In part 1, we introduced a new paradigm of economic growth; the innovation economy. In part 2, we identified information as the currency of trade for an innovation economy and we defined that currency’s relationship to knowledge and innovation. In part 3 we demonstrated a structure for a knowledge Inventory that would enable an Innovation Economy. In this module, we will discuss the institutions in social media that could keep an Innovation Economy, free, fair, and equitable.
In civil society, there are laws and regulations that protect our constitutional rights; these are essential institutions.
The legal system of the United States is extremely expensive, however, the expenditure is necessary to keep the society upright, productive and prevent it from falling into chaos. Where a country’s legal system fails, so does its economy. Entrepreneurs do not invest in places without a good legal system and where property rights are not protected. It is that important. Investment abhors risk.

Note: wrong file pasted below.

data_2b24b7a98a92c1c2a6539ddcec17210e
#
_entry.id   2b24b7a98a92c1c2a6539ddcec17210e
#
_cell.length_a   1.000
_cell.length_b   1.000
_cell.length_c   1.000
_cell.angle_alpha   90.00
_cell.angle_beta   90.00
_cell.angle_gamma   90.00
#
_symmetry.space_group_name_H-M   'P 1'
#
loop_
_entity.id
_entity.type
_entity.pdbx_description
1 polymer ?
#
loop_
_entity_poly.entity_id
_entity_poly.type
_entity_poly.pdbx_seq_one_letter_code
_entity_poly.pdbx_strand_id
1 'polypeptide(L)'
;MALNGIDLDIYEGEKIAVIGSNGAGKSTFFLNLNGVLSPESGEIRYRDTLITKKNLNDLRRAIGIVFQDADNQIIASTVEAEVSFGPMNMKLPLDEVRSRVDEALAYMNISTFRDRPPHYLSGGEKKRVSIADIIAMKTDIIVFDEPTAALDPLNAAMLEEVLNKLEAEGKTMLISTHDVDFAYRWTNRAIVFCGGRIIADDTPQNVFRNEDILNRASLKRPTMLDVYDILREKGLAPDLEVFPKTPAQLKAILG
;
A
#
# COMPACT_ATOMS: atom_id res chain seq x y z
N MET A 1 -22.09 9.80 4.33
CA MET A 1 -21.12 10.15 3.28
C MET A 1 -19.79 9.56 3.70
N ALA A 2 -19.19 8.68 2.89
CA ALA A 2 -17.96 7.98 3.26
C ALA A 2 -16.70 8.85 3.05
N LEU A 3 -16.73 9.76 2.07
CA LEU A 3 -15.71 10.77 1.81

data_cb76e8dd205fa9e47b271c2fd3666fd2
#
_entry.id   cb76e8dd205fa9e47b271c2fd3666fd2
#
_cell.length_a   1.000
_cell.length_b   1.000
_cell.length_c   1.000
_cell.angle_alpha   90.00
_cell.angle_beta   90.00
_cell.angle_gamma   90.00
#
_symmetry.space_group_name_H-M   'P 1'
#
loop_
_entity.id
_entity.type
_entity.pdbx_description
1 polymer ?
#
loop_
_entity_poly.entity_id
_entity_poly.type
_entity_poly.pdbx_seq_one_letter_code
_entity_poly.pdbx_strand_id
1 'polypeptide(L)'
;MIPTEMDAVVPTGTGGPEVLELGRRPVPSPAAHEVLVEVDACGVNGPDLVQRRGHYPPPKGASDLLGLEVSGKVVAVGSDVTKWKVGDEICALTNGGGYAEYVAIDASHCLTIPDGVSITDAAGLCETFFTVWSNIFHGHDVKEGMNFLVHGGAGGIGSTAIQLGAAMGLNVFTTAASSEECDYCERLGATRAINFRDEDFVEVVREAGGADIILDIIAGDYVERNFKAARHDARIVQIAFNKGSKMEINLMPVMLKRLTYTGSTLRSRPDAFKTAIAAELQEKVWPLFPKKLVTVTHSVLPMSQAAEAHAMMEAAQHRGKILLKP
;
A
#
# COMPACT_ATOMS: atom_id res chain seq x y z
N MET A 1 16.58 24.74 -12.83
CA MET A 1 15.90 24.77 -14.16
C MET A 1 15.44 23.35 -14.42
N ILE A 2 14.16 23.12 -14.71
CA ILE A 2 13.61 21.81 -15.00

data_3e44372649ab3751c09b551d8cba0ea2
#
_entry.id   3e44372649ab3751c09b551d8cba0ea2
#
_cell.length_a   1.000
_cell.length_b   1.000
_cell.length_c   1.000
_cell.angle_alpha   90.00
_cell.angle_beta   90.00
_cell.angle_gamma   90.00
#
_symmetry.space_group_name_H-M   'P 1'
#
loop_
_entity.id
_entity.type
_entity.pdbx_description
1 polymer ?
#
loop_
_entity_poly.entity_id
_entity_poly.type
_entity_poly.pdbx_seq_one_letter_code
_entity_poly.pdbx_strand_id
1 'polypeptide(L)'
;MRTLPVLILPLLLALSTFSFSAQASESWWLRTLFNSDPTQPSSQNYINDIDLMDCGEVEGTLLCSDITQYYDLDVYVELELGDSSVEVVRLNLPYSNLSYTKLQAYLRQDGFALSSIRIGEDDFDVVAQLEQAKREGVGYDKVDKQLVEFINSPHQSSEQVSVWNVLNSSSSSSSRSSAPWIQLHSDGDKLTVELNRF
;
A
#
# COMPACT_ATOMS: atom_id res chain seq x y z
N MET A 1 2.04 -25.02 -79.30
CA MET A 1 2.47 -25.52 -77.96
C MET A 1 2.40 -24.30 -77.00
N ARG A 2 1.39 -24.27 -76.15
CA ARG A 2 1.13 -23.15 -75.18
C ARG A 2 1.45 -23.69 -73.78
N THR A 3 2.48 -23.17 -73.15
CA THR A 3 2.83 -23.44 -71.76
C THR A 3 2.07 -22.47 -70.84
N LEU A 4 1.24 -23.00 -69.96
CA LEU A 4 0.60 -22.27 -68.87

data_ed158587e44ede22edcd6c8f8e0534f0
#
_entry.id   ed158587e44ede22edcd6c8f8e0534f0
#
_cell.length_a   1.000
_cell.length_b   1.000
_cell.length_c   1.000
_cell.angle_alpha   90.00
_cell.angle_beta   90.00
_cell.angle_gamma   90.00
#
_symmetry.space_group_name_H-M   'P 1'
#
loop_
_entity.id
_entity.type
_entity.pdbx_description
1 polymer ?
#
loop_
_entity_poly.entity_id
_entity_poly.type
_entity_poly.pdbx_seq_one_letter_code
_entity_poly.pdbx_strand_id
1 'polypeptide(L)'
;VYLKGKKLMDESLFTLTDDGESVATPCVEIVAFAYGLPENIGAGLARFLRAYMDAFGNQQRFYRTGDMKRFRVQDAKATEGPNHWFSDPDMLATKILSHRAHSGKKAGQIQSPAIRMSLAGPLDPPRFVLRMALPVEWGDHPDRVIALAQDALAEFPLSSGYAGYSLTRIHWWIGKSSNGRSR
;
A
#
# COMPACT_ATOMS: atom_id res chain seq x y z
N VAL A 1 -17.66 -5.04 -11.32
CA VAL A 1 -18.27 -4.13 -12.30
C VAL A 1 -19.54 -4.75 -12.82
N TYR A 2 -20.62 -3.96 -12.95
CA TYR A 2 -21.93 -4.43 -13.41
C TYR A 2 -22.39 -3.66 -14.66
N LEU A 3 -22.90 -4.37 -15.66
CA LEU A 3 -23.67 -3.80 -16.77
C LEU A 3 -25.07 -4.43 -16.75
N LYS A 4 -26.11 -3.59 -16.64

Arguably, the most important element of the Innovation Economy will be the vetting mechanism.
Fortunately, social media has the potential to serve this function; in fact in many cases it already does. A feedback system supports Ebay ($35B Cap), community flagging supports Craigslist (40M ads/mo), peer review supports Linkedin (150M users). These are not small numbers. All markets must have a vetting mechanism in order to operate efficiently and if done correctly, social vetting has vast economic implications for an Innovation Economy.
First, let’s return to our financial analogy.